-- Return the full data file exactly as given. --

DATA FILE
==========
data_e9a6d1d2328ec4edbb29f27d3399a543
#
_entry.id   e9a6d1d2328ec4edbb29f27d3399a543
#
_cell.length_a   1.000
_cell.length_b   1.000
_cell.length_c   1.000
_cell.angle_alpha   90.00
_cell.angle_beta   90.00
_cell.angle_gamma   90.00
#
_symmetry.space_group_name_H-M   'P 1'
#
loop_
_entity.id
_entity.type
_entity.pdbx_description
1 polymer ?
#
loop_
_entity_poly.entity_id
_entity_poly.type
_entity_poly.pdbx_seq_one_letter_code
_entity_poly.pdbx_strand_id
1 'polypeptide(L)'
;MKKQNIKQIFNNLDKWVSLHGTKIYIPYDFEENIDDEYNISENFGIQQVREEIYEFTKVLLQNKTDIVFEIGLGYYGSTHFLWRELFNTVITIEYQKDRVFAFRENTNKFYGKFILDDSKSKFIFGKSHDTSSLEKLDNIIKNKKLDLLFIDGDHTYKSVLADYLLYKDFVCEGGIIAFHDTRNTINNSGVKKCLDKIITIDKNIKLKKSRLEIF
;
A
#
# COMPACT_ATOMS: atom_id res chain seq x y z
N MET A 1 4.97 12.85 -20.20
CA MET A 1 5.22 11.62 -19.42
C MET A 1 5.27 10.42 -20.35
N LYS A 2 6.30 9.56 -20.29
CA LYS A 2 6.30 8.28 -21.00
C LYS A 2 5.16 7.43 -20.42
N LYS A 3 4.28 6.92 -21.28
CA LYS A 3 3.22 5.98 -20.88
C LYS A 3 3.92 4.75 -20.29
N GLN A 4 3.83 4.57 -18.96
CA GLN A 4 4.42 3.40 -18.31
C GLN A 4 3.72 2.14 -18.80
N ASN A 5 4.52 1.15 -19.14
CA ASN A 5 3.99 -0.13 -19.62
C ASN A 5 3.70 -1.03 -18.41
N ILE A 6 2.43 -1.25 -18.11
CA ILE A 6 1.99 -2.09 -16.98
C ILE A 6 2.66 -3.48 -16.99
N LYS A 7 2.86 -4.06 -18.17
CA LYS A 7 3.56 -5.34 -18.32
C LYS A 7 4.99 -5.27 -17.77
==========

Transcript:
data_e9a6d1d2328ec4edbb29f27d3399a543
#
_entry.id   e9a6d1d2328ec4edbb29f27d3399a543
#
_cell.length_a   1.000
_cell.length_b   1.000
_cell.length_c   1.000
_cell.angle_alpha   90.00
_cell.angle_beta   90.00
_cell.angle_gamma   90.00
#
_symmetry.space_group_name_H-M   'P 1'
#
loop_
_entity.id
_entity.type
_entity.pdbx_description
1 polymer ?
#
loop_
_entity_poly.entity_id
_entity_poly.type
_entity_poly.pdbx_seq_one_letter_code
_entity_poly.pdbx_strand_id
1 'polypeptide(L)'
;MKKQNIKQIFNNLDKWVSLHGTKIYIPYDFEENIDDEYNISENFGIQQVREEIYEFTKVLLQNKTDIVFEIGLGYYGSTHFLWRELFNTVITIEYQKDRVFAFRENTNKFYGKFILDDSKSKFIFGKSHDTSSLEKLDNIIKNKKLDLLFIDGDHTYKSVLADYLLYKDFVCEGGIIAFHDTRNTINNSGVKKCLDKIITIDKNIKLKKSRLEIF
;
A
#
# COMPACT_ATOMS: atom_id res chain seq x y z
N MET A 1 4.97 12.85 -20.20
CA MET A 1 5.22 11.62 -19.42
C MET A 1 5.27 10.42 -20.35
N LYS A 2 6.30 9.56 -20.29
CA LYS A 2 6.30 8.28 -21.00
C LYS A 2 5.16 7.43 -20.42
N LYS A 3 4.28 6.92 -21.28
CA LYS A 3 3.22 5.98 -20.88
C LYS A 3 3.92 4.75 -20.29
N GLN A 4 3.83 4.57 -18.96
CA GLN A 4 4.42 3.40 -18.31
C GLN A 4 3.72 2.14 -18.80
N ASN A 5 4.52 1.15 -19.14
CA ASN A 5 3.99 -0.13 -19.62
C ASN A 5 3.70 -1.03 -18.41
N ILE A 6 2.43 -1.25 -18.11
CA ILE A 6 1.99 -2.09 -16.98
C ILE A 6 2.66 -3.48 -16.99
N LYS A 7 2.86 -4.06 -18.17
CA LYS A 7 3.56 -5.34 -18.32
C LYS A 7 4.99 -5.27 -17.77